As expected, the Jerusalem District Planning and Building Committee has set a date – December 6th – for the advancement of the Atarot settlement plan. This plan would allow for the construction of 9,000 settlement units, to be built on the site of the former Qalandiya airport (located at the northern tip of East Jerusalem). 

The Atarot settlement plan dates back to 2007. It was pursued by the Israeli government in 2012 but shelved under pressure from the Obama administration. The plan came back into consideration in April 2017 (a few months following the inauguration of President Trump) when it was rumored to be included on Netanyahu’s master blueprint of settlements for which he was seeking U.S. approval. In February 2020, following the publication of the Trump Plan – which designated the area that would be used for the settlement as a “special tourist zone” for Palestinians –  the Atarot settlement plan was formally introduced. In January 2021 then-Prime Minister Netanyahu dangled the advancement of the plan as an incentive for parties to join his flagging coalition in order to remain in power. 

In its current form, the plan provides for up to 9,000 residential units for ultra-Orthodox Jews (assuming, conservatively, an average family size of 6, this means housing for 54,000 people), as well as synagogues, ritual baths (mikvehs), commercial properties, offices and work spaces, a hotel, and a water reservoir. If built, the Atarot settlement will effectively be a small Israeli city surrounded by Palestinian East Jerusalem neighborhoods on three sides and Ramallah to its north.

There are currently 15 Palestinian families living in buildings on the land slated for the settlement, part of which is privately owned by Palestinians. Other land in the area has been declared “state land” by Israel or belongs to the Jewish National Fund. To solve the problem of Palestinian land owners, the Israeli government will need to evict the Palestinians living there and demolish their homes — a step that will be facilitated by the fact that all of the homes lack Israeli-issued building permits (which are essentially impossible for Palestinians to receive). The private Palestinian landowners will then be subjected to a non-consensual process of “reparcelization,” in which Israel will unilaterally reparcel and then redistribute the land amongst its owners on the basis of the value of the land (as determined by Israel) and the percentage of their ownership claim.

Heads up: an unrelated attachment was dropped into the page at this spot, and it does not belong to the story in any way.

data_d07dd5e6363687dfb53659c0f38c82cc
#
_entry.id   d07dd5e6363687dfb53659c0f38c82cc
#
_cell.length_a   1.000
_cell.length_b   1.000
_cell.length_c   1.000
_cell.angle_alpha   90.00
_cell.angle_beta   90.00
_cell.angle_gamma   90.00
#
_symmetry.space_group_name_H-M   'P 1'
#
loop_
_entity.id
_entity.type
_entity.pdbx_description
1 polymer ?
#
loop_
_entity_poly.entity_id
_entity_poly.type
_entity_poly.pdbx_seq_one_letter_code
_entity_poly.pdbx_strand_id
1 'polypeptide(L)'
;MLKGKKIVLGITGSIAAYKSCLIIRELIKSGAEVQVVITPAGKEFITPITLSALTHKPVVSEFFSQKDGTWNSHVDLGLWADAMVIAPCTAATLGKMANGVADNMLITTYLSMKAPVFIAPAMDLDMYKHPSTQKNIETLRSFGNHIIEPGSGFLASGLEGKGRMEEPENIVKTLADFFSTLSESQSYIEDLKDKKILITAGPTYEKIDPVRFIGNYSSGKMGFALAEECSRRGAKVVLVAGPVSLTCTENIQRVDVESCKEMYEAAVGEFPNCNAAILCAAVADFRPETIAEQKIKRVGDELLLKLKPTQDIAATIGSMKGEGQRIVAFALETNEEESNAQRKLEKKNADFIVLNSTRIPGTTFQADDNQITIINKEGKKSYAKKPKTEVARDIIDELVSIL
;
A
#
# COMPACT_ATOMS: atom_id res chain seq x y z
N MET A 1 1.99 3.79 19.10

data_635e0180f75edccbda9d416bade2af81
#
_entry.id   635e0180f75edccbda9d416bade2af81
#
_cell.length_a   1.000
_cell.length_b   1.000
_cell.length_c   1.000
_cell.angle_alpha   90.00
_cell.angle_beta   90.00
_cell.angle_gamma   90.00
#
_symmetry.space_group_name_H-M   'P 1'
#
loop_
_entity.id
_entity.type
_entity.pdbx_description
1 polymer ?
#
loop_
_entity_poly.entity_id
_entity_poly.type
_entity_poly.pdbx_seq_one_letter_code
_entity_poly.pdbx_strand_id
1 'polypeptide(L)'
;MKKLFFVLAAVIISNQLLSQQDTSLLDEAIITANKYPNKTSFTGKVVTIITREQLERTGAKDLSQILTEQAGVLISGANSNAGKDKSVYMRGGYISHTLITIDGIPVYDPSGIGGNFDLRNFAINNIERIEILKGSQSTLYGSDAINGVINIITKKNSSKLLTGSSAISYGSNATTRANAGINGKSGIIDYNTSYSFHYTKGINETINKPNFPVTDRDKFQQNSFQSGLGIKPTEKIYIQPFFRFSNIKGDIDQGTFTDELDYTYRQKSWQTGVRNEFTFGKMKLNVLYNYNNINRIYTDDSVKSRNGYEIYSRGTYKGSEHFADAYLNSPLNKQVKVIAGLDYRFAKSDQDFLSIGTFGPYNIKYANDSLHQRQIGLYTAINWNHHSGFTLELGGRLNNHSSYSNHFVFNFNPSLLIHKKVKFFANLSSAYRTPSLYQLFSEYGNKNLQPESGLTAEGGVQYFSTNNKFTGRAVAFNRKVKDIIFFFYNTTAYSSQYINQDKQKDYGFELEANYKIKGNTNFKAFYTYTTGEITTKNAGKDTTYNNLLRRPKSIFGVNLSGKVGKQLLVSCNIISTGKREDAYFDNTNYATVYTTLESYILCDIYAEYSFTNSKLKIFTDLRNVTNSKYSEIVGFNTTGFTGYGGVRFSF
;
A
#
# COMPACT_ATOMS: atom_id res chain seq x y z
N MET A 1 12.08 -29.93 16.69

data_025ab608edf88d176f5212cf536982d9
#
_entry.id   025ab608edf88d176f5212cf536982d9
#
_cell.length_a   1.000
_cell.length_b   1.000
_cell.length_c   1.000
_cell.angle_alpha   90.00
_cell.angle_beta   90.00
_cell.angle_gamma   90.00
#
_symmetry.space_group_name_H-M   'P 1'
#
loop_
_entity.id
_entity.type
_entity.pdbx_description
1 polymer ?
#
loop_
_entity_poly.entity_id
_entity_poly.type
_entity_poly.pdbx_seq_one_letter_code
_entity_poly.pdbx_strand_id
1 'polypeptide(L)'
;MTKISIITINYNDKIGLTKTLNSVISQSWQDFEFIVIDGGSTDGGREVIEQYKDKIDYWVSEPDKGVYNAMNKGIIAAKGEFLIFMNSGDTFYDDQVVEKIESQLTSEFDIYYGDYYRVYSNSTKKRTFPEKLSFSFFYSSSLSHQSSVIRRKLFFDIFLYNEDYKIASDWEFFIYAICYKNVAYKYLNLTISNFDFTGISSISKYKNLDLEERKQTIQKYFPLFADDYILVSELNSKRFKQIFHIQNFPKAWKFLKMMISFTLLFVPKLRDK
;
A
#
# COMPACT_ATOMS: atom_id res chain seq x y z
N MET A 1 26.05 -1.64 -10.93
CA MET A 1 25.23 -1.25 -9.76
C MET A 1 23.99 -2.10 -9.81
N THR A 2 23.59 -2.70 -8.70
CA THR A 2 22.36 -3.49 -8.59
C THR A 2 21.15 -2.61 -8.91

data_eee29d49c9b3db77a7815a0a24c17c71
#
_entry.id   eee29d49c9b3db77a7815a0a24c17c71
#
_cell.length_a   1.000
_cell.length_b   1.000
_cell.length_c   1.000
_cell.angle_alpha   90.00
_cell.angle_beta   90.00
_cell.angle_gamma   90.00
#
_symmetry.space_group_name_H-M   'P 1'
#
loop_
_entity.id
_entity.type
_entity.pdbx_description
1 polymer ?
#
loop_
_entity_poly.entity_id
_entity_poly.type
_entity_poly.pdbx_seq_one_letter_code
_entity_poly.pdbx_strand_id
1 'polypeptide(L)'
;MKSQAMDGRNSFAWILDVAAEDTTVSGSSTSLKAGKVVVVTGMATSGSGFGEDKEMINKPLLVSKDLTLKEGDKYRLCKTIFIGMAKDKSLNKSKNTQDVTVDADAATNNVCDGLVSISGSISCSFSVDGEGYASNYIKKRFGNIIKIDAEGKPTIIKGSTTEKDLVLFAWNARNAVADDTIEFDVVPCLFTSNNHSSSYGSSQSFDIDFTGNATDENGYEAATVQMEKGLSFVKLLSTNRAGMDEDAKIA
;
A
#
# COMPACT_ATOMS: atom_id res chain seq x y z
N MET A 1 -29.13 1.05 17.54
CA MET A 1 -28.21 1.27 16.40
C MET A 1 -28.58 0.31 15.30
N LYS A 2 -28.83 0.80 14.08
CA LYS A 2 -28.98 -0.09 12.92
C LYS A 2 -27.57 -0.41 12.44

The Atarot airport site is an important commodity and, during past negotiations, it was promised to the Palestinians for their state’s future international gateway. Israeli development of the site as a settlement would — by design — not only deprive a future Palestinian state of the only airport in a Palestinian area, but also dismember Palestinian neighborhoods in the northern part of the Jerusalem, and sever East Jerusalem from a Palestinian state on this northern flank of the city (acting like E-1 on Jerusalem’s northeast flank, and like Givat Hamatos on Jerusalem’s southern flank).

Bonus Reads

  1. Case Study: How a Settler Law-Breaker Became the #2 Official in Israel’s Ministry of the Interior” (FMEP // Lara Friedman w/ Dror Etkes)
  2. Senior Israeli Official’s Appointment Approved Despite Demolition Order for His Settlement Home” (Haaretz)
  3. “In Sheikh Jarrah, anonymous actors and an absent state have created a powder keg” (The Times of Israel)
  4. The Fight for Palestine’s Sheikh Jarrah Isn’t Over” (Jacobin)
  5. “ICC Mulls Probing Israel Over Razing Palestinian Homes in Jordan Valley” (Haaretz)
  6. “81 Palestinian homes demolished by Israel in East Jerusalem in 2021” (Middle East Monitor)
  7. Jewish claim of land ownership in occupied East Jerusalem neighborhood displaces five Palestinian families” (WAFA)